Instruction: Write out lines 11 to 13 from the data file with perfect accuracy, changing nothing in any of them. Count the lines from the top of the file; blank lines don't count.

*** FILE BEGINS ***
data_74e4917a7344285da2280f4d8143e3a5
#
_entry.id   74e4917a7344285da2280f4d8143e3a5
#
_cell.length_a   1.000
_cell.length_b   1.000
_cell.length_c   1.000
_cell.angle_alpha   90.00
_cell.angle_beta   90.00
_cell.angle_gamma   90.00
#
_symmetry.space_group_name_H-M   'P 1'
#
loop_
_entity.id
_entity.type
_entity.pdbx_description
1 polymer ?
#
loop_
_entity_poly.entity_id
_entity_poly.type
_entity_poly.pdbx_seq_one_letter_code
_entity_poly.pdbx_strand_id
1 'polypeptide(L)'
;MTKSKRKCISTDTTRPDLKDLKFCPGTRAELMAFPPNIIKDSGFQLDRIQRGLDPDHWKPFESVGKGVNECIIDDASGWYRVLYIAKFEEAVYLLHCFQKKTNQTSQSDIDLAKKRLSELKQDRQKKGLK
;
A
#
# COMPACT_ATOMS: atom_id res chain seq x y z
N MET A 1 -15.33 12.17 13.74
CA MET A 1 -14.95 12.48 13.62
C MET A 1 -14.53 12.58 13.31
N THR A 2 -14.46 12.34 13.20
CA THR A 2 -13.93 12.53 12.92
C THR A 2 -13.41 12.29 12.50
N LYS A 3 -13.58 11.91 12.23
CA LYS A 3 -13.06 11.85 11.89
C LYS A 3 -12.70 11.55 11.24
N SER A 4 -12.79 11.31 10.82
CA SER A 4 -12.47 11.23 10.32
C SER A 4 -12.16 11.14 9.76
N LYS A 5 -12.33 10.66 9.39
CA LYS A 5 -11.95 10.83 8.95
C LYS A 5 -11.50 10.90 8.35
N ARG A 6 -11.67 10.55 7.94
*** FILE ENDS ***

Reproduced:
#
_symmetry.space_group_name_H-M   'P 1'
#